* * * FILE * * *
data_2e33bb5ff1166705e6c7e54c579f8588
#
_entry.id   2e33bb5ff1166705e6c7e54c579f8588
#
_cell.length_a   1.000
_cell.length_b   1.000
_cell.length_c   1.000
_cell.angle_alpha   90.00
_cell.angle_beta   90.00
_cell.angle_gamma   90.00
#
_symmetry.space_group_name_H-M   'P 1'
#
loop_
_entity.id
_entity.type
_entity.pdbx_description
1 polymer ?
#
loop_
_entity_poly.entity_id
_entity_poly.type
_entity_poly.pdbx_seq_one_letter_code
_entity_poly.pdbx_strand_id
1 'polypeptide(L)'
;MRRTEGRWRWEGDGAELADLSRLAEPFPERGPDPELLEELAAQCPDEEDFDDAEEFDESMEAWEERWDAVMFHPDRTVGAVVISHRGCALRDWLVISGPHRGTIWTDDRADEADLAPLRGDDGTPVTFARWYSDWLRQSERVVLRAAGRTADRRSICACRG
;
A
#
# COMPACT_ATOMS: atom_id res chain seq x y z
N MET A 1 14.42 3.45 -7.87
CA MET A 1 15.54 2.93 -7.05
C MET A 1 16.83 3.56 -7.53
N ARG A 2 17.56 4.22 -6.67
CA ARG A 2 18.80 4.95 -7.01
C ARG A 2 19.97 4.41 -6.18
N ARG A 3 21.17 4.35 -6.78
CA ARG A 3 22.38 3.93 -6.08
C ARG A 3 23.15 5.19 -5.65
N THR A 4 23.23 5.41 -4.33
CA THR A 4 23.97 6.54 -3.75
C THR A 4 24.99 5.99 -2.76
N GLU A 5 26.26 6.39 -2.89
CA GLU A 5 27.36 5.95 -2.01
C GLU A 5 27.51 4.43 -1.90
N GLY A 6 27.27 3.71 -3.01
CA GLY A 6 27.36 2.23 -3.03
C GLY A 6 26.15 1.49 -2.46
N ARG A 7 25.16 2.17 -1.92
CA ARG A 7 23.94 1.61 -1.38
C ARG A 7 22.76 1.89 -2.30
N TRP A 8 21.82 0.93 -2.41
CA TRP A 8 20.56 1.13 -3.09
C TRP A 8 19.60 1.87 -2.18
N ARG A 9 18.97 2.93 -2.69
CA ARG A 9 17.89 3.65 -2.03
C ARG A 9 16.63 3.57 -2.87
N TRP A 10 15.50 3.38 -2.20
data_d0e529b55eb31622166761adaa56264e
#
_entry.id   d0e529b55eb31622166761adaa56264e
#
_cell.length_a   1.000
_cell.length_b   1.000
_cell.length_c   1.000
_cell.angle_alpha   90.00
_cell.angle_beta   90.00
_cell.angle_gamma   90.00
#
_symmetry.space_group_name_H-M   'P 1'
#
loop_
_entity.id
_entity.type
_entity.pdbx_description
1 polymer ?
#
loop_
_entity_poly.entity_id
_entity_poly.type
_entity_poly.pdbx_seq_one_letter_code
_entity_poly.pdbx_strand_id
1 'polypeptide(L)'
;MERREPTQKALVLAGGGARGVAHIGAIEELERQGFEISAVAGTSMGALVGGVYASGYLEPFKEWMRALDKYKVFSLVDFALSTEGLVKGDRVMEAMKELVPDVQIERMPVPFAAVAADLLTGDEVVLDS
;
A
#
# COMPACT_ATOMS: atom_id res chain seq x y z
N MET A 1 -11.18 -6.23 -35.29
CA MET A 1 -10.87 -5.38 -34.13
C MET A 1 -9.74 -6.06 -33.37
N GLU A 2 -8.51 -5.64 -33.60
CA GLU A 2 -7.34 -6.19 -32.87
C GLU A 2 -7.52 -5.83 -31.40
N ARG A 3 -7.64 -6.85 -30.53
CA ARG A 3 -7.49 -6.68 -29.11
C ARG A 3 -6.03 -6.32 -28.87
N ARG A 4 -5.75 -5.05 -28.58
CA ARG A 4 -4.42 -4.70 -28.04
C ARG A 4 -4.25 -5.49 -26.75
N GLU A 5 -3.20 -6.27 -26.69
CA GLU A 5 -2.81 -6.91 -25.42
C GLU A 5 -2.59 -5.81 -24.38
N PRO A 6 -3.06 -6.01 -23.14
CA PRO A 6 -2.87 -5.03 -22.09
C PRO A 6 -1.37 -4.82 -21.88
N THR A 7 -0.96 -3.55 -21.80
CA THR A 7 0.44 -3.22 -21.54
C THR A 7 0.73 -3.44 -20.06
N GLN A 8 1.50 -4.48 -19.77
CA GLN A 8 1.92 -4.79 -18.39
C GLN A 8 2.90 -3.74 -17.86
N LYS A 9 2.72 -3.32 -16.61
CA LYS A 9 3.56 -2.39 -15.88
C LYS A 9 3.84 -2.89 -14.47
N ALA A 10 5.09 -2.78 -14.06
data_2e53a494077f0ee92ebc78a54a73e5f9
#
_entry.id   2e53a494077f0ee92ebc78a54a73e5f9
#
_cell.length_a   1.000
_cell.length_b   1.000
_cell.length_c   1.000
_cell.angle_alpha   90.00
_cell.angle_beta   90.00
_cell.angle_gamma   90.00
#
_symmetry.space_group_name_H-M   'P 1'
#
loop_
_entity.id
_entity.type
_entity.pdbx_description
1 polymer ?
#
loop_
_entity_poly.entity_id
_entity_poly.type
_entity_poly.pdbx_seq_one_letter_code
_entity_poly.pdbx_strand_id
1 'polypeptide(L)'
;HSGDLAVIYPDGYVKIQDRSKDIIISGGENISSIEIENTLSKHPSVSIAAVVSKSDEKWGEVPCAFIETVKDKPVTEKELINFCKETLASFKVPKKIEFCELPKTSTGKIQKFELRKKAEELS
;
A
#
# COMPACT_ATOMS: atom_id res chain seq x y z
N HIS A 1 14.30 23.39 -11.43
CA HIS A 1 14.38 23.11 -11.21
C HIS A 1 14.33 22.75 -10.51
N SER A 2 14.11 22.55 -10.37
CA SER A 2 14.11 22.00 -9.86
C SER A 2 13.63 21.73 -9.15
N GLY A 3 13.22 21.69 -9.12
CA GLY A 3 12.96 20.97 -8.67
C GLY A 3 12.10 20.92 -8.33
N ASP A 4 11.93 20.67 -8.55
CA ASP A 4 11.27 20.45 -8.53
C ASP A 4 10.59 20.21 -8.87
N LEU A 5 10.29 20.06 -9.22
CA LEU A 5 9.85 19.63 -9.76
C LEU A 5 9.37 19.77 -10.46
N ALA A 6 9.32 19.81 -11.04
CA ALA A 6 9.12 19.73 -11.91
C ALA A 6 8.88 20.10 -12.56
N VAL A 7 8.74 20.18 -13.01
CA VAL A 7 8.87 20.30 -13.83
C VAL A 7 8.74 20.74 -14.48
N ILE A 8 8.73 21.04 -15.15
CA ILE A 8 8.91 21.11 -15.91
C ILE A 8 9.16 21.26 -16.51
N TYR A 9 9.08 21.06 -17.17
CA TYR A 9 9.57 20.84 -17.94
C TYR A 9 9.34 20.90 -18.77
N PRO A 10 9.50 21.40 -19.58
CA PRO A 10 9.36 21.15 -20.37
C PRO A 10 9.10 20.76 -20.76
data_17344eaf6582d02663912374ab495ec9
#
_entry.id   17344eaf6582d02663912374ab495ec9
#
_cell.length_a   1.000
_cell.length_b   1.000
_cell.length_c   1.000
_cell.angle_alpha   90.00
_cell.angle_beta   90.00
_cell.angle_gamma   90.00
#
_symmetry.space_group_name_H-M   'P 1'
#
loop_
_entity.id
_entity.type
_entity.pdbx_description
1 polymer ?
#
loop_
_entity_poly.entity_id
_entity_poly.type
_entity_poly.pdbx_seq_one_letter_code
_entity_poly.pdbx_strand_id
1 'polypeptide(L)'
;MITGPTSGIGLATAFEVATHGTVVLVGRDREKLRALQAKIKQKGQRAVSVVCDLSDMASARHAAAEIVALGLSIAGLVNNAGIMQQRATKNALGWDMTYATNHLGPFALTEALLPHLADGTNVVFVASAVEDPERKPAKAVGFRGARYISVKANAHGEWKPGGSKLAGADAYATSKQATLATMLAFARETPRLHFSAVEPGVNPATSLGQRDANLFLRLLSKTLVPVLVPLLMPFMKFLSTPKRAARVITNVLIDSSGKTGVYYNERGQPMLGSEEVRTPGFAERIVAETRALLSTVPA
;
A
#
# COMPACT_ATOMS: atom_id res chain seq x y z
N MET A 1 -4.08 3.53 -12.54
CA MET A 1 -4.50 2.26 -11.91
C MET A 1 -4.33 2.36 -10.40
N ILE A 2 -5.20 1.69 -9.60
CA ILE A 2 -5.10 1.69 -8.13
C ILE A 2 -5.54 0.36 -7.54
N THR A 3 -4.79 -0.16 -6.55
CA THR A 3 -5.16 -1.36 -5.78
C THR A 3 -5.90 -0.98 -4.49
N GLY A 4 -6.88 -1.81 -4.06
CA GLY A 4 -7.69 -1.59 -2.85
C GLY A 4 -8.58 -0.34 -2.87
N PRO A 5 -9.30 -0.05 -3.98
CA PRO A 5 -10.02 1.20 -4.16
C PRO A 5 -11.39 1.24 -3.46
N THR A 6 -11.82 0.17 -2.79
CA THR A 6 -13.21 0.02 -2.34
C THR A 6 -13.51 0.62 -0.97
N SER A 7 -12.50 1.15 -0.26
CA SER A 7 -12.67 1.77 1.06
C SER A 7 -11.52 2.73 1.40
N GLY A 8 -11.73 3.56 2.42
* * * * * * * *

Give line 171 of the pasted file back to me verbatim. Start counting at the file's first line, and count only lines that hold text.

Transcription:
N TYR A 9 9.08 21.06 -17.17